Now More Than Ever, Managing Chronic Conditions is the Key to Staying Healthy!
Amanda Bektas, Pharm.D.
By now you have probably seen the words “underlying health conditions” splashed across your news feeds hundreds of times. “Persons with underlying health conditions at higher risk for severe COVID-19!” or some version of this statement.
According to data from the CDC (Centers for Disease Control and Prevention) people of any age with these conditions are at increased risk of severe illness from COVID-19:
- Chronic kidney disease
- Immunocompromised state (weakened immune system) from solid organ transplant
- Obesity (body mass index [BMI] of 30 or higher)
- Serious heart conditions, such as heart failure, coronary artery disease, or cardiomyopathies
- Sickle cell disease
- Type 2 diabetes mellitus
As more data is collected, we continue to learn more about what factors increase our risk. Other people who might be at an increased risk for severe illness from COVID-19 include those with:
- Asthma (moderate-to-severe)
- Cerebrovascular disease (affects blood vessels and blood supply to the brain)
- Cystic fibrosis
- Hypertension or high blood pressure
- Immunocompromised state (weakened immune system) from blood or bone marrow transplant, immune deficiencies, HIV, use of corticosteroids, or use of other immune weakening medicines
- Neurologic conditions, such as dementia
- Liver disease
- Pulmonary fibrosis (having damaged or scarred lung tissues)
- Thalassemia (a type of blood disorder)
- Type 1 diabetes mellitus
Hopefully you have also seen some of the public information campaigns from the CDC, WHO (World Health Organization), or your local government or health department with basic information about how to protect yourself and your loved ones from the virus and where to go for more information.
“But what about managing my health conditions?” many of us are asking. If having diabetes or high blood pressure or a heart condition can increase my risk for severe illness if I do get COVID-19, what else can I do to keep myself healthy? Luckily, there ARE SOME THINGS YOU CAN DO to manage your chronic health conditions during this pandemic which can reduce your risk of needing emergency care or further lowering your body’s defense systems.
- Make sure all your treatments are up to date and that you do not run out of any medical supplies, including MEDICATIONS. This means keeping at least a 30-day supply on hand and requesting refills well before you run out. If you don’t already keep an updated medication list in your home, consider using a template like the one below. You may also want to make a copy for a loved one to access in case of a health emergency.
- Do not skip regular appointments with your doctor or other providers due to concerns about COVID-19. CALL your providers office to find out what extra precautions they are taking and to see if a virtual appointment might work for you. It can be dangerous to skip routine monitoring appointments for some health conditions. These visits are an important opportunity to talk to your healthcare team about your health concerns!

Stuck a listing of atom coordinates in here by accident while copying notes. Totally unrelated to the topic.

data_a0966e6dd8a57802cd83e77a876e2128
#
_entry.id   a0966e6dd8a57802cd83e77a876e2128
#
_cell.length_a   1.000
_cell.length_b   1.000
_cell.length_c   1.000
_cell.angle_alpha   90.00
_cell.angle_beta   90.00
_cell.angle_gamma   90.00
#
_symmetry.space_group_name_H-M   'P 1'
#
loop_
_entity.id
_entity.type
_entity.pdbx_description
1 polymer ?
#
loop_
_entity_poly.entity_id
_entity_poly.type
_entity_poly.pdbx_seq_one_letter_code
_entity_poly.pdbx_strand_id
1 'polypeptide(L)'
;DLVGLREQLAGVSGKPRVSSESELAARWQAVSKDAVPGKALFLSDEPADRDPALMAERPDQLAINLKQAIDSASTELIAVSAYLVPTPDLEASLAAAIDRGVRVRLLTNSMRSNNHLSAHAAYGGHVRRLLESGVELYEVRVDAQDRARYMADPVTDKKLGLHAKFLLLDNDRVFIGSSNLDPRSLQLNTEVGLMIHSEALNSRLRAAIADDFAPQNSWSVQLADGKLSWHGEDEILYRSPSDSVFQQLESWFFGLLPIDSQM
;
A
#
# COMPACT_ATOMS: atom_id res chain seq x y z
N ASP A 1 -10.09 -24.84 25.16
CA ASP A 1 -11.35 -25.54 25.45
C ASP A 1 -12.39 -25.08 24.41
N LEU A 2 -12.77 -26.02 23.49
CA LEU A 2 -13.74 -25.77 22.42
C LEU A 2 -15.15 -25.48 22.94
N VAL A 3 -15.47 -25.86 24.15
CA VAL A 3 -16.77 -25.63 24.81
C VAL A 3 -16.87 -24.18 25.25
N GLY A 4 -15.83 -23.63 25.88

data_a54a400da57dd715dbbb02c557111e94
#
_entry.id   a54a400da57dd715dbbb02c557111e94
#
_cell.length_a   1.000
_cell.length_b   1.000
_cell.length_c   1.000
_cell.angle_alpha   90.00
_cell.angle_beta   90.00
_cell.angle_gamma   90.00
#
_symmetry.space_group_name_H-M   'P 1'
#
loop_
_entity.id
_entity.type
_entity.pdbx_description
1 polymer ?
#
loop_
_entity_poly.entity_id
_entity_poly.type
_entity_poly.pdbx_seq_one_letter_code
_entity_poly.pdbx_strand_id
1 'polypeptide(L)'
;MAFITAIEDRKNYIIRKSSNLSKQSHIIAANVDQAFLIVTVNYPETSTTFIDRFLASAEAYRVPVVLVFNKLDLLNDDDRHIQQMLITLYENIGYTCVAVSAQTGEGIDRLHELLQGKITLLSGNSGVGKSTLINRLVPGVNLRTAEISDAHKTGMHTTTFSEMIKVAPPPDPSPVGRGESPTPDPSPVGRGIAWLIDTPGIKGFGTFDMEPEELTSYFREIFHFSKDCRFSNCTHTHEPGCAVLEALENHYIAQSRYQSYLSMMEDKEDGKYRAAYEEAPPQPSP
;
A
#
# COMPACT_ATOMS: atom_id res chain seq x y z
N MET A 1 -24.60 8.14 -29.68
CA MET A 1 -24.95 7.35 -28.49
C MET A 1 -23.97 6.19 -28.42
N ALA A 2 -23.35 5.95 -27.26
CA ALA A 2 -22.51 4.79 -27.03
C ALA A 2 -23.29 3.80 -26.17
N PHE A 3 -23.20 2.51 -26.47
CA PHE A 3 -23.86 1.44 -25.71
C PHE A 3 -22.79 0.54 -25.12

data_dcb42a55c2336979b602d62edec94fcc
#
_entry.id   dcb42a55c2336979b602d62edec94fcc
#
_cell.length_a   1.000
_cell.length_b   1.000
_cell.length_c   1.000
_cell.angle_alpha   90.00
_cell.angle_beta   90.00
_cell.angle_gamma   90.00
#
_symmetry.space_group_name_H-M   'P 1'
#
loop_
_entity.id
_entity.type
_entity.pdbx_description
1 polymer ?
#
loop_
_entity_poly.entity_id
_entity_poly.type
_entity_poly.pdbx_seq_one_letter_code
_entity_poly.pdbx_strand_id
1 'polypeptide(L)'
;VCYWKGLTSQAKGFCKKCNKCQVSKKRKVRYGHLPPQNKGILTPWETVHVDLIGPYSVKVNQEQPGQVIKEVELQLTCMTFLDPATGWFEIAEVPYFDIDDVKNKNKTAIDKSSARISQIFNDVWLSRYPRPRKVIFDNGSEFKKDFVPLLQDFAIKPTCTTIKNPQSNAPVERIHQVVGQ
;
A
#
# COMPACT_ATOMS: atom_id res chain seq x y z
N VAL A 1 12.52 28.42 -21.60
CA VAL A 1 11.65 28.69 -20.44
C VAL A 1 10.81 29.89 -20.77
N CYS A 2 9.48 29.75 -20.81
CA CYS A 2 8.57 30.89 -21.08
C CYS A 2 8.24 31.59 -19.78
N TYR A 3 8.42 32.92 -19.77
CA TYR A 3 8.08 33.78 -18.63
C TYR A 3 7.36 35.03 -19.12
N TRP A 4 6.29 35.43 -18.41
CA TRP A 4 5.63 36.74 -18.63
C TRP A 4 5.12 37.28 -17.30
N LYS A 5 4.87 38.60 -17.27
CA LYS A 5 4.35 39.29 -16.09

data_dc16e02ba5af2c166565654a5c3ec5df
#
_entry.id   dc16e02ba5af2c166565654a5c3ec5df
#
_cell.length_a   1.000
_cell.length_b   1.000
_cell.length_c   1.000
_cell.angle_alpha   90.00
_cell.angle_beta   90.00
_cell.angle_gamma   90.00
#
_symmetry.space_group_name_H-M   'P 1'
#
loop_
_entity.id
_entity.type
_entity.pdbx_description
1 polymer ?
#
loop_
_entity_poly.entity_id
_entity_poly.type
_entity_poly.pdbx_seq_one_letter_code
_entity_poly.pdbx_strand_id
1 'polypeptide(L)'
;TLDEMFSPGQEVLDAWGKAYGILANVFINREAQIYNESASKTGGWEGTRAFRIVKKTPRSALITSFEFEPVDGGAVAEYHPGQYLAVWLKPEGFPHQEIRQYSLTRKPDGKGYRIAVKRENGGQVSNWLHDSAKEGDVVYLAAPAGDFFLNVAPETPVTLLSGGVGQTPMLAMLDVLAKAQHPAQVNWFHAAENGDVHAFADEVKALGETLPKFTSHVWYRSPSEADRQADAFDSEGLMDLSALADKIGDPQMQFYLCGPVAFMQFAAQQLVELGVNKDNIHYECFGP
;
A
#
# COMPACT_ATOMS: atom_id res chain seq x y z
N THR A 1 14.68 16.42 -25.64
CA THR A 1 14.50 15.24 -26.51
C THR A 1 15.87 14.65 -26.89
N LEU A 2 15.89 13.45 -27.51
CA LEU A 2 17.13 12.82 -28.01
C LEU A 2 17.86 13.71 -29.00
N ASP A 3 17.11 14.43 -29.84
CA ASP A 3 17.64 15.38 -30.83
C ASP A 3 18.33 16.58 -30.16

- If you have questions or concerns, talk to your pharmacist. Which over the counter cough and cold medicines are safe for me to take with my health conditions and prescription medications? What can I do if my medications are too expensive for me? Do I have all the vaccinations I need to protect myself and my loved ones from communicable diseases? Your pharmacist is a trusted member of your healthcare team and a wealth of information on a wide range of topics regarding your health and wellbeing. If your health plan includes access to a medication therapy management appointment with a pharmacist and you have not set one up, you may be missing an opportunity to get the most benefit from your medications.
- Maintain a healthy lifestyle and support your friends and loved ones to do the same.
- keeping a regular sleep schedule and making sure you get enough rest;
- eating a healthy diet low in processed or packaged foods that are typically higher in sugar, salt, and fat and lower in nutrients than “whole foods” like fruits, vegetables, lean meat, grains, etc;
- getting activity on a regular basis, daily if you are able, and getting fresh air and sunshine whenever possible;
- maintaining healthy social interactions like calling friends or family members to check in, even if you cannot visit them in person, and asking how you can help.
And finally, reach out if you need help! During this pandemic, many of us are under additional stress and pressure whether due to changes in our financial, emotional, or physical well-being. There are resources available to help and reaching out to our existing support system and healthcare team is one way to get access to those resources.
If you or a loved one have one of the underlying health conditions above, and develop symptoms of COVID-19, including fever, cough, or shortness of breath, you should immediately contact your health care provider.